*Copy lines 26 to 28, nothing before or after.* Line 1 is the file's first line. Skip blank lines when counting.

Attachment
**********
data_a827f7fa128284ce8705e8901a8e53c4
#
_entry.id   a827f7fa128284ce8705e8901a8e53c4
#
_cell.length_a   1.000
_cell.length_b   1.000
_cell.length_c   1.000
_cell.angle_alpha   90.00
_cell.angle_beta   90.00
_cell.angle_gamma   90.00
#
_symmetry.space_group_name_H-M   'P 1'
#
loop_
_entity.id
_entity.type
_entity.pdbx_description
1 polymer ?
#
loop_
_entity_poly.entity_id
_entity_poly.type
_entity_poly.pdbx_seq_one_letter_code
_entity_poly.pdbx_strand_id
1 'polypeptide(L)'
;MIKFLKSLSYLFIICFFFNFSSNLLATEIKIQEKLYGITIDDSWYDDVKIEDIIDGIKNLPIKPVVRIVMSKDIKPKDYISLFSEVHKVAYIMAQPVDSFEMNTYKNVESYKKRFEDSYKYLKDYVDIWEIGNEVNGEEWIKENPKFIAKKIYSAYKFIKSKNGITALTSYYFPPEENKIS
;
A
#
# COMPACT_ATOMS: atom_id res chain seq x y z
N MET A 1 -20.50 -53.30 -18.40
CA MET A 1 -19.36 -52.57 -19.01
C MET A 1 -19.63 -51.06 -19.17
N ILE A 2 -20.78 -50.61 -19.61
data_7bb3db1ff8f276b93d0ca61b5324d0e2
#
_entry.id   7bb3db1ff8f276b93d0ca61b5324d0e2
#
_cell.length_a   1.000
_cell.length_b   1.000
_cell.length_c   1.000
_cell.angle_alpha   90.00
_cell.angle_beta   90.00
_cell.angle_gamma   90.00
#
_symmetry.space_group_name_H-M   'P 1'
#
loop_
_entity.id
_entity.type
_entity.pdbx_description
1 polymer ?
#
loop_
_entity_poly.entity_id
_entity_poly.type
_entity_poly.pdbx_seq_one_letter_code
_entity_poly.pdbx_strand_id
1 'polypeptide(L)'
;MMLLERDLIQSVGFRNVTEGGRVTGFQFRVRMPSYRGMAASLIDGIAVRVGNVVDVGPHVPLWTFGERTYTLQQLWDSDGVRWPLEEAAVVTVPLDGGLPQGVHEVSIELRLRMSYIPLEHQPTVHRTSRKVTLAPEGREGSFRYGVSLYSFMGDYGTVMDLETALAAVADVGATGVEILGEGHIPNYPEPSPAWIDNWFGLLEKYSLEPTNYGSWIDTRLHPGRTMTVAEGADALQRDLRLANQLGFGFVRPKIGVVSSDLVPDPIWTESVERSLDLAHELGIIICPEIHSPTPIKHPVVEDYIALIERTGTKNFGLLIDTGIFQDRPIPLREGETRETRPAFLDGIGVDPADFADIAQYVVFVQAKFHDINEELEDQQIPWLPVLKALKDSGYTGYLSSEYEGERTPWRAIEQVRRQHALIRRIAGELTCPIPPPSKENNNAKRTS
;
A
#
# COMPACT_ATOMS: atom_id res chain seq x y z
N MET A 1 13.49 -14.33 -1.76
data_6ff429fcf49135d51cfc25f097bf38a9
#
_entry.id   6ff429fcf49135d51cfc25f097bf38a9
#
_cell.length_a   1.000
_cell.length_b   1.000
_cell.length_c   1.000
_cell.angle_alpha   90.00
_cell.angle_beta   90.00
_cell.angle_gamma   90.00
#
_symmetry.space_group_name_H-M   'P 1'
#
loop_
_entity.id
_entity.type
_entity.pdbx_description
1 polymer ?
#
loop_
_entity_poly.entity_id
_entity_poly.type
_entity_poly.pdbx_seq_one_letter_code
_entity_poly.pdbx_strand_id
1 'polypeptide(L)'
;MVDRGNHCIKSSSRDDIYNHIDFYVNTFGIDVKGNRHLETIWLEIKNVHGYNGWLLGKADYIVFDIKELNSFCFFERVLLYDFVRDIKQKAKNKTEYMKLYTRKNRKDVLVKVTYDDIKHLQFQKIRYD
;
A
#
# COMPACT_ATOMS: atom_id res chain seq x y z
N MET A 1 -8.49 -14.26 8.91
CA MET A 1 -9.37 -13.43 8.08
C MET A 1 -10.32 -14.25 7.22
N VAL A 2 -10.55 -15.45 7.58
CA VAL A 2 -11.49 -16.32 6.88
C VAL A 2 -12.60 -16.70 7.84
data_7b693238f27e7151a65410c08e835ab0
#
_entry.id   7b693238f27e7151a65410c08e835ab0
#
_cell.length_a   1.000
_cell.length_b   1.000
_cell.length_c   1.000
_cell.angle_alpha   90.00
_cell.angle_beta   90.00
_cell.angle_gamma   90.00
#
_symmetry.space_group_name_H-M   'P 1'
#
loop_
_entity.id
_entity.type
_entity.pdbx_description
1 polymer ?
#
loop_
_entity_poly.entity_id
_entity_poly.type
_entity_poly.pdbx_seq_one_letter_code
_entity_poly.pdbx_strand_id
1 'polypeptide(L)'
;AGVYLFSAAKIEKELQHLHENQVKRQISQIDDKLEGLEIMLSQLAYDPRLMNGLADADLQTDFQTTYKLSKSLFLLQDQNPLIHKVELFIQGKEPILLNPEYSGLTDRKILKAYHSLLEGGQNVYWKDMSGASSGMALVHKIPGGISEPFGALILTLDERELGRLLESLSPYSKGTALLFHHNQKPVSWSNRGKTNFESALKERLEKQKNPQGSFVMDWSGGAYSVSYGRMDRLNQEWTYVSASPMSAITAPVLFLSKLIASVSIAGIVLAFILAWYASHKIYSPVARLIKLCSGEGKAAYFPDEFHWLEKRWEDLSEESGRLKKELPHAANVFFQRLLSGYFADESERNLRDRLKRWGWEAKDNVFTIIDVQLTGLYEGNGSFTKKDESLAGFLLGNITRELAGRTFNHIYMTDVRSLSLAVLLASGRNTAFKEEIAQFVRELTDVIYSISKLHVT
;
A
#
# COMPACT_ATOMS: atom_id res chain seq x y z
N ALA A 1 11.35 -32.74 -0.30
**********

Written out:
;MIKFLKSLSYLFIICFFFNFSSNLLATEIKIQEKLYGITIDDSWYDDVKIEDIIDGIKNLPIKPVVRIVMSKDIKPKDYISLFSEVHKVAYIMAQPVDSFEMNTYKNVESYKKRFEDSYKYLKDYVDIWEIGNEVNGEEWIKENPKFIAKKIYSAYKFIKSKNGITALTSYYFPPEENKIS
;
A